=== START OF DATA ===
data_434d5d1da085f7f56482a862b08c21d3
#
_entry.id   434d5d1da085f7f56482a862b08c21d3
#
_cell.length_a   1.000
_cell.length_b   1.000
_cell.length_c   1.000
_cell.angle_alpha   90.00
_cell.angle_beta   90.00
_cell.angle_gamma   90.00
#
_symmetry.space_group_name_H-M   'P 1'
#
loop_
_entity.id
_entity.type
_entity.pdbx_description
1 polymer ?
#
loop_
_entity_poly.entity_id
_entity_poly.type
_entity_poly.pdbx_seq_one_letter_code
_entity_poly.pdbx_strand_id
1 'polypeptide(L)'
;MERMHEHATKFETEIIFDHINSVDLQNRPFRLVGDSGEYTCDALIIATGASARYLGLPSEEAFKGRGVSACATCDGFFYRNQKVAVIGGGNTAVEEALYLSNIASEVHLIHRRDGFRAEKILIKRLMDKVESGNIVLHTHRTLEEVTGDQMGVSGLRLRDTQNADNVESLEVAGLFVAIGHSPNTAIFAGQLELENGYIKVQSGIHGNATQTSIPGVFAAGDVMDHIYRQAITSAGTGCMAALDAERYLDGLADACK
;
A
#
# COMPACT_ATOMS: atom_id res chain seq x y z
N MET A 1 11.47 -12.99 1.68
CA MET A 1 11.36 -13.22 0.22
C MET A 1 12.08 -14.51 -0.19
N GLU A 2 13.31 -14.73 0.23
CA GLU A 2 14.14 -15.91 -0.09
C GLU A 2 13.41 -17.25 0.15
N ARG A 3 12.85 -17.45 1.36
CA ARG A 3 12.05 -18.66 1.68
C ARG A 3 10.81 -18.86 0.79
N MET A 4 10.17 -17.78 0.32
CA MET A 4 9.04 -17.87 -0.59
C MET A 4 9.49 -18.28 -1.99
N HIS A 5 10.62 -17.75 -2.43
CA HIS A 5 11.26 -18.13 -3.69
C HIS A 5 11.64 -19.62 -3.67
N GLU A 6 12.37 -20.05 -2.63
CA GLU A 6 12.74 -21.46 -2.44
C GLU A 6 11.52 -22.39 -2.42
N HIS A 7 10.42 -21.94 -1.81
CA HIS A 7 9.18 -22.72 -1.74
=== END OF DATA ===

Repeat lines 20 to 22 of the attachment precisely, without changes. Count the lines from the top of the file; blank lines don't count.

loop_
_entity_poly.entity_id
_entity_poly.type